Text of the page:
If anyone still harbored any doubts that the U.S. Attorney’s case against Credit Lyonnais (CL) and others involved in the takeover of Executive Life Insurance Corp. (ELIC) is highly politicized, they were dispelled on Friday. U.S. Attorney General John Ashcroft has reportedly instructed the L.A. office to grant an additional delay until November 24 to give the two sides additional time to reach an agreement on settling the case.
The reports first appeared in a news bulletin from Agence France Presse, and were repeated in many French newspapers, including the financial daily les Echos. They indicated that Ashcroft had met with his opposite number Dominique Perben, the French Minister of Justice, on Tuesday and discussed the case as well as other matters. They also coincided with a visit to the U.S. by Francis Mer, the French Minister of Finance, who is trying to mend fences between the two countries. He was also scheduled to meet with U.S. Treasury Secretary John Snow, at a finance ministers’ meeting in Mexico City on Sunday.
As yet no comments have come from the U.S., but The AFP report said it had received the information from a “source close to the affair.” It quoted another source as indicating that “as the climate looks better, he [Ashcroft] has apparently asked the assistant federal prosecutor, Jeffery Isaacs to try and reach a ‘global accord.'”
CL had reached a preliminary agreement in September with prosecutors to settle the criminal case that required the French bank Credit Agricole, who now owns CL, to put up $100 million with French insurer MAAF paying $35 million. The Consortium de Réalisation (CDR), a French government agency established to take over CL’s debt mountain in 1995, had reportedly agreed to pay an additional $100 million in fines and to set up a $350 million fund to compensate ELIC policyholders.
The French government, however, rejected the accord on October 15, claiming that it would not sign it, because it did not include a settlement of charges against French nationals. (See IJ Website Oct.16) The refusal supposedly followed a request for extradition, which the French government turned down. That left the AG’s office with little choice but to go forward with the case, as urged by many people involved with it in California, including Congressman Doug Ose. An absolutely final “day of decision” had been set for today.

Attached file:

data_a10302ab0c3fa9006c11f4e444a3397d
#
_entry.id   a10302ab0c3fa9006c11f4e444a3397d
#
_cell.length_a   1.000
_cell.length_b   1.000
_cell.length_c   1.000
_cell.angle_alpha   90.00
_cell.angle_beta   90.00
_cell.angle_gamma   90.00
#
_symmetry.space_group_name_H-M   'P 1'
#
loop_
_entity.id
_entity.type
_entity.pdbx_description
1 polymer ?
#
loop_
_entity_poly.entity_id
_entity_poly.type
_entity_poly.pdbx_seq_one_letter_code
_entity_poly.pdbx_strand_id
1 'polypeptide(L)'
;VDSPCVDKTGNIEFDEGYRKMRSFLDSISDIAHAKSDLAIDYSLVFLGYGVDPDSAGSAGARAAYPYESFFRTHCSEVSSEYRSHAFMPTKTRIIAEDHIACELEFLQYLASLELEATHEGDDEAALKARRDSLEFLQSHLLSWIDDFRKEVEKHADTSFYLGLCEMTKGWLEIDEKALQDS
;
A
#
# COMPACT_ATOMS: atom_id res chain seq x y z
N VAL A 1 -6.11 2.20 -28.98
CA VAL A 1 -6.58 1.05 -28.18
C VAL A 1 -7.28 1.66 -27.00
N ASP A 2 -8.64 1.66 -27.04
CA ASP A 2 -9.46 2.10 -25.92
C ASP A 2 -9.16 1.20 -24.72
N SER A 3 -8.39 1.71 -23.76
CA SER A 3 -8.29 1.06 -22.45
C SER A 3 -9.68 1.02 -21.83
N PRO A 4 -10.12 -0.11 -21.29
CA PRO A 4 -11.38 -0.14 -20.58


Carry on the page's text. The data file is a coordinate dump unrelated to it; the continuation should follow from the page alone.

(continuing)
It now appears, however, that the local office has been told to take the ultimatum off the table, and try to reach an agreement, i.e. it can’t prosecute the case for another month, even if it wanted to.
It’s also unclear what is actually meant by “global accord.” The term is the same in French, and equally imprecise. I could mean only that the AG’s office agree to drop all the criminal charges against all of the corporations and individuals named in the as yet unsealed indictment. It could also mean that negotiations should be opened with civil claimants as well, notably the $10 billion lawsuit being pursued against CL and the other defendants by California Attorney General Bill Lockyer and the lawsuit filed by the Insurance Commissioner’s office.
While Lockyer’s suit has been transferred to the federal courts, and is currently stayed, the CID’s civil action is proceeding with the discovery phase of litigation in L.A. The plaintiff’s attorney’s recently filed a motion asking for a trial date, indicating that they are ready to proceed.
The amounts in question, according to court filings and several reports, are not negligible. Around 42,500 ELIC policyholders are receiving less from Aurora Life, its successor, than they should be getting. This includes over 1600 structured settlement agreements ELIC underwrote, many of which are for for millions of dollars.
With all the politics involved a settlement of the criminal case does appear more likely than before, but whteher it might include the civil claimants is still unclear. However, if a fair settlement can be reached it would certainly benefit, not only CL, but also ELIC’s former policyholders.
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